Blog by Rachel Cairns

Under Their Roof

We’re millennials, a generation that is shifting cultural paradigms. Coming of age and growing up side-by-side with the internet has radically changed how we interact with each other and the world. We’re all connected through social media. Companies like Car2Go and Airbnb have blossomed as a result of this connectedness and our desire to maintain the affluence most of us grew up enjoying. Although, as we move through our twenties, not all of us have reached middle class financial status, and more and more of us are opting to live at home. Sociologists have coined a label for this new period of life as we try to find our feet, referring to our twenties as “emerging adulthood” or “second adolescence”.¹

On the home front, we’re one of the first generations where family life was focused around us. Our parents didn’t have us for lack of birth control, or for more hands to earn money. They had us because they wanted kids. We were the priority in family life, and because of this we’ve gained a reputation for being an entitled, self-centered, narcissistic lot. (Obviously a generalized stereotype, but it exists). But that’s the glass half empty perspective. Half full, you could say we’re the first generation to be friends with our parents, and those of us who have the option of living at home are taking it.

The 2011 Census found 42.3 per cent of adults between the ages of 20 and 29 lived with their parents. A ten per cent increase from the 1991 stats, and significantly more than the 26.9 per cent of Gen Xers living at home reported in the 1981 Census.²

I’m a part of those statistics. I’m living with my Mum. There are the undeniable perks to living at home. Mum does my laundry, she has nicer linen than I can afford, and I enjoy the well-stocked fridge and pantry with luxury items like truffle salt. Not to mention the obvious financial benefits living at home affords me.

But there are also the annoyances and inconveniences. Depending on who I’m talking to, sometimes there’s a twinge of embarrassment, a sort of confessional quality to admitting ‘I live at home’. Also there can be a lot of emotions to manage where parents are concerned and at times I feel the lack of privacy and desire for my own space.

Even though I am a bona fide grown-up, I find myself slipping into teenage tendencies every now and then (re: Mum doing my laundry). I was out the other night when she phoned to ask what time I’d be coming home. I immediately regressed to my high school self, annoyed she was checking on me. It’s been a decade since I’ve had a curfew, what’s the big deal? I gave her my curt ETA and said good night. The self-aware guilt kicked-in as I hung up. Why had I taken that tone with her? And in that moment of reflection, I realized that in the time I’ve been back home, we’ve grown closer and usually hang out in her room before bed, chatting about our days. Maybe the phone call wasn’t her nagging me, maybe it was more like a girlfriend just checking in, and maybe even a little disappointed that I wasn’t there to talk to…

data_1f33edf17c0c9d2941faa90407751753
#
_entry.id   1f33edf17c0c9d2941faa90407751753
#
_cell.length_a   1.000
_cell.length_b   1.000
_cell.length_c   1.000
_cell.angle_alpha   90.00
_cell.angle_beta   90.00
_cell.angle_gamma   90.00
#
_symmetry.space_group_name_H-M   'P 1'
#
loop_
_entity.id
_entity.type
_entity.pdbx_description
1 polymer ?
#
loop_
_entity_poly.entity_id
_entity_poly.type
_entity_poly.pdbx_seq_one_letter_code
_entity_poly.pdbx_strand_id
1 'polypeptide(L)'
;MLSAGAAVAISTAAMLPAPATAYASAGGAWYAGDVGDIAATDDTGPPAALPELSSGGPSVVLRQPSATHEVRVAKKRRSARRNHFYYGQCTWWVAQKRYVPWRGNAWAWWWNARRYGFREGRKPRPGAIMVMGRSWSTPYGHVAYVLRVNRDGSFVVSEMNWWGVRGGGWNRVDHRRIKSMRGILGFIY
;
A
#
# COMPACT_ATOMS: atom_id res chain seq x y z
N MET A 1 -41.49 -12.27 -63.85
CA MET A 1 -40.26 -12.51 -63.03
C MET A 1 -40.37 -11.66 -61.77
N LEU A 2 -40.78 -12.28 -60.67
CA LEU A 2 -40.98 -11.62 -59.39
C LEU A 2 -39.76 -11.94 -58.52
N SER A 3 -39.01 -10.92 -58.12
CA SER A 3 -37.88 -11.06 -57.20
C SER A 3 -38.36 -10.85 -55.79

Since living back under my Mum’s roof, our roles have shifted from parent and child, to roommates and friends. We have a bit of a Gilmore Girls thing going on. Even though I’m living rent free, it’s understood I’m an active member of the household. Mum and I share the responsibilities of co-habitation. We both buy the groceries and cook for each other. She is the undeniable queen of laundry, but I have my domestic chores and responsibilities that I check-off the weekly to-do list. And our emotional awareness for each other has deepened as well. We’ve developed a rhythm for living together and in that process have gotten to know each other in ways that we may not otherwise had.

Sure, living at home has some negative connotations, but it’s also providing families the opportunity of creating adult relationships. Millennials living at home have the opportunity to replace responsibility with reciprocity. Time in our twenties spent living at home isn’t a shameful thing. It’s a chance for us and our parents to support and contribute to each other’s lives as friends and family.

1 http://www.nyu.edu/about/news-publications/nyu-stories/aziz-ansari-and-eric-klinenberg-on-modern-romance.html

2 https://www12.statcan.gc.ca/census-recensement/2011/as-sa/98-312-x/98-312-x2011003_3-eng.cfm

 

Rachel Cairns lives between Vancouver and Toronto working as an actor in theatre, film and TV. She’s also the creator of two web series, At Your Feet and Mom and Me due to be released this spring.